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Q&A for GT’s new sports site

Aug 31, 2004 7:43 AM

Since GamingToday announced it was launching a sports handicapping web site, there have been numerous calls from readers interested in the service or concerned about the future of the newspaper.

In order that readers better understand the service, here are the answers to several key questions that have been voiced over the past two weeks.

Will the newspaper be affected or will some features be moved to the web site only?

The newspaper will remain intact with nothing — absolutely nothing — extracted from the pages of GamingToday and moved to the members-only web site. All of our existing sports handicapping features will remain in place; we’ve retained all of our great columnists; and of course, our exclusive Bookies Battle returns for another smash year.

Why did GamingToday launch the service?

After last year’s football season, we were contacted by players who wanted to purchase our selections. Some even wanted to send money to us to bet for them (which isn’t legal!). Since we had no mechanism for marketing selections, we decided to put one into place.

How do you reconcile offering handicapping tips with providing gambling news?

It’s been our mission statement since 1976 that we provide News You Can Bet On, and the new web site simply takes that philosophy to another level. We’ve come to believe there is a market for this type of service and we fully intend to cultivate that market.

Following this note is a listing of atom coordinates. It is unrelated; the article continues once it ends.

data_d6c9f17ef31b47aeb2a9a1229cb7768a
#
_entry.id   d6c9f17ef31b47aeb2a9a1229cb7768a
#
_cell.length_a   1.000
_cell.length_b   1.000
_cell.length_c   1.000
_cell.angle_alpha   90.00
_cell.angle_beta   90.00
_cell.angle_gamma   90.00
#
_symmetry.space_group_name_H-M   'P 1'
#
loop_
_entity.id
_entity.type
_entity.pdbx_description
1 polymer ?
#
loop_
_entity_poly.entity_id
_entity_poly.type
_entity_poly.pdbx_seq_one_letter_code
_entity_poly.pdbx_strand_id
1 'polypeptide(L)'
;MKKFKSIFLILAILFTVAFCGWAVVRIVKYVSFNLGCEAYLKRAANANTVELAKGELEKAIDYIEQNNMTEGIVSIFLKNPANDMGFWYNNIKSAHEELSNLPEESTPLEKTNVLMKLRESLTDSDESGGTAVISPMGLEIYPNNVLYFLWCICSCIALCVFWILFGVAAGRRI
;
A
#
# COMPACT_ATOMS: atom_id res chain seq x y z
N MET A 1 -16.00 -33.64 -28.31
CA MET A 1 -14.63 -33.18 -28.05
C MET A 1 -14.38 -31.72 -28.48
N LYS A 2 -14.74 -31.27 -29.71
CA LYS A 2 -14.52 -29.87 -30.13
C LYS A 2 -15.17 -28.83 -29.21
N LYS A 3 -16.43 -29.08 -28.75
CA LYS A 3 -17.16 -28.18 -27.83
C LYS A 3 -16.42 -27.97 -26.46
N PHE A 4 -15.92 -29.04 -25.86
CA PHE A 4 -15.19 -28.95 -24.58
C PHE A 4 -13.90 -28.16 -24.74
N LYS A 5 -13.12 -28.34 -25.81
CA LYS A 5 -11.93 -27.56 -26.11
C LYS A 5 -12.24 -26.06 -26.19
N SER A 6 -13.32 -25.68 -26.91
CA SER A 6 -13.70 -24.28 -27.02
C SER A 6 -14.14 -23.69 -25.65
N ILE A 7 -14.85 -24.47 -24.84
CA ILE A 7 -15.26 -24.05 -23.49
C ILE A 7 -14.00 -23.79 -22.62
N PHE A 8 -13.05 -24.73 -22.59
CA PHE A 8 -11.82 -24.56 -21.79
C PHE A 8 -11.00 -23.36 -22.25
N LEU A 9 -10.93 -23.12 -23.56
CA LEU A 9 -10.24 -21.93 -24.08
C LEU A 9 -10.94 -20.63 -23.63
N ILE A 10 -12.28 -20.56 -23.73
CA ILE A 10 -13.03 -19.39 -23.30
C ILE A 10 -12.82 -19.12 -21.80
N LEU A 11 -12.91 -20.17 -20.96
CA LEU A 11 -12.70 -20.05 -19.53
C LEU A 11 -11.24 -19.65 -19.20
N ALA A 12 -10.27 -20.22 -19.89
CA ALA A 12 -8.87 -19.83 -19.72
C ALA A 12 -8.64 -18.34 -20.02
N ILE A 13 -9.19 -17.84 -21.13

What will the web site provide, specifically?

For horse players, Richard Saber will handicap all the races on the California circuit. In addition to tabbing likely winners, he will offer Pick 3’s and other exotics. For sports bettors, we’ve so far only formulated a plan for the football season. Each week we will post a thumbnail synopsis of every boarded college and NFL game that will include an opinion vs. the point spread. In addition, each of our three handicappers will offer from three to seven selections for NCAA and NFL games that week.

Will your web site selections differ from the newspaper’s?

In instances where the handicapper offers an opinion in the newspaper, he may use the selection on the web site as well. However, since the web site will be a "late" service, he may alter his selection because of a late injury or another extraordinary circumstance. Those instances will be well-documented.